“Could not allocate space for object “object_name” in database “database” because the ‘PRIMARY’ filegroup is full. Create disk space by deleting unneeded files, dropping objects in the filegroup, adding additional files to the filegroup, or setting autogrowth on for existing files in the filegroup”.
If your databases are well managed you should have multiple data files for each database. It depends, of course, on database size and transaction volumes. Our environment follows a strict policy that each data file cannot be more than 30 GB, the reason being multiple data files increase the read/write performance. When any data file reaches 30GB, we get an alert, we stop auto growth on that data file and then we add a new data file. After all is said and done, sometimes the above error message would still appear and the big question is WHY?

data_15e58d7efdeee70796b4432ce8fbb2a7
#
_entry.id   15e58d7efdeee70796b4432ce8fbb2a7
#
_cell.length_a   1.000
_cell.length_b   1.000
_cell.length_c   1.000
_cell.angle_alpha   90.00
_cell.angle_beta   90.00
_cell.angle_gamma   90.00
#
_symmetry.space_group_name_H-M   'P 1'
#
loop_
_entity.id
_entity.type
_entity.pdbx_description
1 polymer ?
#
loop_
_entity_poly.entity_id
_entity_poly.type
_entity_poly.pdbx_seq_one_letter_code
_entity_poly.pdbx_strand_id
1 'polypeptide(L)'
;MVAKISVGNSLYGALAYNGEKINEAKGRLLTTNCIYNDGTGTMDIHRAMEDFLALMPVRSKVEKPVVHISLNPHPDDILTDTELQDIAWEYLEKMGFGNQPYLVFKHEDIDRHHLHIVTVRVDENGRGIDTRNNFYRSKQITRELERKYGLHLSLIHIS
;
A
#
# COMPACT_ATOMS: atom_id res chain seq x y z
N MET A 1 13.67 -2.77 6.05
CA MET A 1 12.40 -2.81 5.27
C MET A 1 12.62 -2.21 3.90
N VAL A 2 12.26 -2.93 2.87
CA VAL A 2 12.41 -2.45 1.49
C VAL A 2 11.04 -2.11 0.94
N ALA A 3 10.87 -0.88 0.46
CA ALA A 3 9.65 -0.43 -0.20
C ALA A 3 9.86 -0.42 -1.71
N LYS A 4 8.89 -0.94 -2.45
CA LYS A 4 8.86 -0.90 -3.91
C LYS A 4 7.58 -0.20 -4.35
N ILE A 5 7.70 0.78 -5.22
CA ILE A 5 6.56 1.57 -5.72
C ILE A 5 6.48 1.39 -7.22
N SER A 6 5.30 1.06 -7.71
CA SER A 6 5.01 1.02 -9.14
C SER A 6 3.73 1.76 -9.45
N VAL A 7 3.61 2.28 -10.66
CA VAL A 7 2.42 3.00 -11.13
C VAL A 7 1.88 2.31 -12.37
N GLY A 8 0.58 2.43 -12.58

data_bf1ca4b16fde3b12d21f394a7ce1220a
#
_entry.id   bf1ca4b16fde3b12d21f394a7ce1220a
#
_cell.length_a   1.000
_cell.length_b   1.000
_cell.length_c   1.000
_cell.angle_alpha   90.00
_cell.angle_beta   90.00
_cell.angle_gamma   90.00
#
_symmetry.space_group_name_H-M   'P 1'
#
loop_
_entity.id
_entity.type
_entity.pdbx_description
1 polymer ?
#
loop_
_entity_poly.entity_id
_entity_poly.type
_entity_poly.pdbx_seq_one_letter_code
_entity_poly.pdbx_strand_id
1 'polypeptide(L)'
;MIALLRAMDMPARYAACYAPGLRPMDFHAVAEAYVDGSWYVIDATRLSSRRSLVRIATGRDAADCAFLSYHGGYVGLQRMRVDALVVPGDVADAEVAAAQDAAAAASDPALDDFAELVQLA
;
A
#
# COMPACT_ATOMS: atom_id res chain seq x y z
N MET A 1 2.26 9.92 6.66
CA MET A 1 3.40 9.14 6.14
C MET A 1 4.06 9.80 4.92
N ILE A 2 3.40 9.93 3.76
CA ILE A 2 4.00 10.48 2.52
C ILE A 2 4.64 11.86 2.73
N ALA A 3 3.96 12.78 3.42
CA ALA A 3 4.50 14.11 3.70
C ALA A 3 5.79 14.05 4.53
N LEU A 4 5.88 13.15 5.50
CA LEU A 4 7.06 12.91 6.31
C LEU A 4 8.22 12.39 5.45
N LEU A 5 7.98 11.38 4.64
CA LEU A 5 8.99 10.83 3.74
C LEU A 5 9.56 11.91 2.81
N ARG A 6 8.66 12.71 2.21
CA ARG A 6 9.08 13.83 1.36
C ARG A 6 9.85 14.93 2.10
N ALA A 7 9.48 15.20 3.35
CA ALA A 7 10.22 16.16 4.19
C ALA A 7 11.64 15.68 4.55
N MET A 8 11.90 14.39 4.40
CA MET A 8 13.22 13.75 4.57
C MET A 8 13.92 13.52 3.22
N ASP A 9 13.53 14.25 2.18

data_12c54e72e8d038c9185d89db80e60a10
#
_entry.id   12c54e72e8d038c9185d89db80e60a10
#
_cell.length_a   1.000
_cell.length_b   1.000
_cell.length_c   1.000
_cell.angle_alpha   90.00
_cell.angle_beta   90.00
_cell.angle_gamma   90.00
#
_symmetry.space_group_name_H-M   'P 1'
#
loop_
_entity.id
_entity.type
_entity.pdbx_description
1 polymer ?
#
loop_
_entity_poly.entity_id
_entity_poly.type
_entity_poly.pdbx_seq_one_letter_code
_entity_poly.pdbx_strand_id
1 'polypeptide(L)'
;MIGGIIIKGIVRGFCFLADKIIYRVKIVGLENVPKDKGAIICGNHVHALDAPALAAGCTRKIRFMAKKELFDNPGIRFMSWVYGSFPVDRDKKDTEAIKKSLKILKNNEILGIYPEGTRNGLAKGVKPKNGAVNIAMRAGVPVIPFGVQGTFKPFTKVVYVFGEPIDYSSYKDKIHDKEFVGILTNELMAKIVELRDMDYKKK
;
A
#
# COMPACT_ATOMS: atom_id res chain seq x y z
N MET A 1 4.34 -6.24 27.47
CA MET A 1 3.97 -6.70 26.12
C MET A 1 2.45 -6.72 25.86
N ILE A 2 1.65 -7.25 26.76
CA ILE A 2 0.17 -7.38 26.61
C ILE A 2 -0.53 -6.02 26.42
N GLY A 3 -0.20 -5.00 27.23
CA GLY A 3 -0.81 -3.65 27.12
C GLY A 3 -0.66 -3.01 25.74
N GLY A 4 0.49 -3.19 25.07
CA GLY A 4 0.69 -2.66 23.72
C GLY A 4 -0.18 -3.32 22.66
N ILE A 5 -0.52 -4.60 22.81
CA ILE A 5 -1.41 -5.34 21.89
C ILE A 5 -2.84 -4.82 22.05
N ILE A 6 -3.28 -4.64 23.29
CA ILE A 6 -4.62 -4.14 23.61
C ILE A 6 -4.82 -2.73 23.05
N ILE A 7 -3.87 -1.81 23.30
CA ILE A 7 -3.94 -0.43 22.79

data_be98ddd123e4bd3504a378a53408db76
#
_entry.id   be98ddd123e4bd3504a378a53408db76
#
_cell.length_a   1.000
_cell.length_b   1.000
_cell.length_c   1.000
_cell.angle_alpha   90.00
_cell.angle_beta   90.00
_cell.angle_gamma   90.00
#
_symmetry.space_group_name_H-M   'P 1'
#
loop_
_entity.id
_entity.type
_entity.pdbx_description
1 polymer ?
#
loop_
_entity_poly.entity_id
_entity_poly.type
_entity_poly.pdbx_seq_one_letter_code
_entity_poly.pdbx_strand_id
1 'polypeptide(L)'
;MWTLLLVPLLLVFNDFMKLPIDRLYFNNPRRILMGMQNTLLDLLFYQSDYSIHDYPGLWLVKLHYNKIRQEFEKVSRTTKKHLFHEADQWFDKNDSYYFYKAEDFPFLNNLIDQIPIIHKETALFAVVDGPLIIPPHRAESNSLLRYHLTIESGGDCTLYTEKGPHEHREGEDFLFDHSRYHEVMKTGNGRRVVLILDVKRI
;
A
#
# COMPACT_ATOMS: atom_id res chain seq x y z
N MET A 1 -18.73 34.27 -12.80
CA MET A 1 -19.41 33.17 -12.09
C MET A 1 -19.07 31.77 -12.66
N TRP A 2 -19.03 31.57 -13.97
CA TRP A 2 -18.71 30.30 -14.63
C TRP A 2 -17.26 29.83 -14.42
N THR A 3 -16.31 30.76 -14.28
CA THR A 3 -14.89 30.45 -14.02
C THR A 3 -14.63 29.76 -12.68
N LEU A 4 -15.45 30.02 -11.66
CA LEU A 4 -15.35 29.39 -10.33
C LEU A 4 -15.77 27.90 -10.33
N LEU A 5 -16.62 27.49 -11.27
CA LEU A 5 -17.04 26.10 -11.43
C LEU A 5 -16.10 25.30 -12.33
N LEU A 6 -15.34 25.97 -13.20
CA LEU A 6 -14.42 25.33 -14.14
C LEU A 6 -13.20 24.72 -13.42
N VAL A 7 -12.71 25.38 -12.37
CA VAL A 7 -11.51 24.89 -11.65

We have a job for Update statistics and index rebuilding. Quite often we get the above error. When I checked the database file and filegroups, they look normal, meaning auto growth is enabled and set to unlimited so why still the error.
Check the actual file size for the database
Select *, fileproperty (name, ‘SpaceUsed’) as Used
The above query identifies the data files, their size and what has been used. If the datafile have used 100%, then the amount in the ‘SIZE’ column would equal the amount in the ‘USED’ column. When update statistics or index rebuilding job runs, it might require additional space in the datafile that has reached 100% when a specific object is still in that data file. The solution;
- mark the file which has used 100%,
- go back to database property, under the tab ‘FILE’,
- find the specific data file
- increase the file size by 5 MB or 10MB
Checking the file size again you will see that the ‘USED’ column of the specified data file has increased, and if you re-run the job, you should not receive an error
Also below query can be use to validate current data file size and available space on each file:
SELECT DB_NAME() AS DbName,
name AS FileName,
size/128.0 AS CurrentSizeMB,
size/128.0 – CAST(FILEPROPERTY(name, ‘SpaceUsed’) AS INT)/128.0 AS FreeSpaceMB
-By : MD ULLAH